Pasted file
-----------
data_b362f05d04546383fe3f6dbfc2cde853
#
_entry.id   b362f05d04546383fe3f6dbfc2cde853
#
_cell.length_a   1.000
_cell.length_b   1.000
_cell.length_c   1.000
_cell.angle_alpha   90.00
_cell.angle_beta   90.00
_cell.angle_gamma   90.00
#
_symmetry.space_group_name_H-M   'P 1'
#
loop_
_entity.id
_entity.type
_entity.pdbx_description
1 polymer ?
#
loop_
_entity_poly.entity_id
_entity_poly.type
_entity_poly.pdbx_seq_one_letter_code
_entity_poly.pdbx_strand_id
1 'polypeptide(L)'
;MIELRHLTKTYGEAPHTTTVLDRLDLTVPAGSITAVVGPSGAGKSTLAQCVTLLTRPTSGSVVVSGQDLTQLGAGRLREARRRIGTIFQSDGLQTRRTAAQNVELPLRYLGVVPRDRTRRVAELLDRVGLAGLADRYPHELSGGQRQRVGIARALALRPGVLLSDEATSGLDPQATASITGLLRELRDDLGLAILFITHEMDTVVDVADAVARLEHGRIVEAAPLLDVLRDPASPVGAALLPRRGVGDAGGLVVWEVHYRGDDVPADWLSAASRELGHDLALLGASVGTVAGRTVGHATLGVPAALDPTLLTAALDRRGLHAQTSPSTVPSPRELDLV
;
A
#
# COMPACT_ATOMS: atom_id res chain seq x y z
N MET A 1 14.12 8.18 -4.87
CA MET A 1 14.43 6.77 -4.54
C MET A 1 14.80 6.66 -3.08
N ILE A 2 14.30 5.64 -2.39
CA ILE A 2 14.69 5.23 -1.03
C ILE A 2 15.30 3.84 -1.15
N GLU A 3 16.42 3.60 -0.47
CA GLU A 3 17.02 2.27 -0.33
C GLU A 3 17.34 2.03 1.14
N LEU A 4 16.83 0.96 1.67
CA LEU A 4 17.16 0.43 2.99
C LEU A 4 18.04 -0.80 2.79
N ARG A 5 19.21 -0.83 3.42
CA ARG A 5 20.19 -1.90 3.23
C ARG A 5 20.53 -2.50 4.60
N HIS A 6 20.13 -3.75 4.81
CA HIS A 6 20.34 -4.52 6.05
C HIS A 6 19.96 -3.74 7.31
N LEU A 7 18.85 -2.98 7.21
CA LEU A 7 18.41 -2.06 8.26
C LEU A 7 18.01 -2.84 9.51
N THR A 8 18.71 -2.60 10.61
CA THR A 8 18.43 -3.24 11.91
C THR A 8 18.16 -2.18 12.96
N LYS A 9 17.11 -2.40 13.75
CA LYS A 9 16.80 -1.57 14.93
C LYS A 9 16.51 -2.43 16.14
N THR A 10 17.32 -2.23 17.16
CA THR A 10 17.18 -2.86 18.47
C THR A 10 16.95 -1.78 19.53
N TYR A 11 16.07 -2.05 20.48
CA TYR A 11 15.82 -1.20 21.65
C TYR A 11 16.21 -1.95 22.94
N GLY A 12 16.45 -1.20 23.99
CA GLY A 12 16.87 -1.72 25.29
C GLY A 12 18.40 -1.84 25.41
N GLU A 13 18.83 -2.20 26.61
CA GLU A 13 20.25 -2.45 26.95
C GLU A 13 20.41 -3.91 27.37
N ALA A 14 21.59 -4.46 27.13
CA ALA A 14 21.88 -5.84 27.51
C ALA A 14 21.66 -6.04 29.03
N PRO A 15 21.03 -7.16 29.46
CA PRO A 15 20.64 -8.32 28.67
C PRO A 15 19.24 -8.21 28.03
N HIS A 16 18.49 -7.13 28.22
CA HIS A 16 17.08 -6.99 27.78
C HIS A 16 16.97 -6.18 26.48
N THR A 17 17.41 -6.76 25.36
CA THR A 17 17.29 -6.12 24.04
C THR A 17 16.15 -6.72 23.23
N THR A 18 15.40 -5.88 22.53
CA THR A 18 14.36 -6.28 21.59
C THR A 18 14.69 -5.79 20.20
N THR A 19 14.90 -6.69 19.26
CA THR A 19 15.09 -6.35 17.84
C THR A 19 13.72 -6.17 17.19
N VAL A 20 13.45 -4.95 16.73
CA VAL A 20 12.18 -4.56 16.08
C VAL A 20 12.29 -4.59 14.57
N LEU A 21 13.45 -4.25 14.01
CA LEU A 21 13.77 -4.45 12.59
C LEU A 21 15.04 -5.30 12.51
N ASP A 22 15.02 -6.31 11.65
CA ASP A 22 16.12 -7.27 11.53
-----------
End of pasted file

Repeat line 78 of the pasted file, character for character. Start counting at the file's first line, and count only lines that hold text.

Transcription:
C HIS A 16 16.97 -6.18 26.48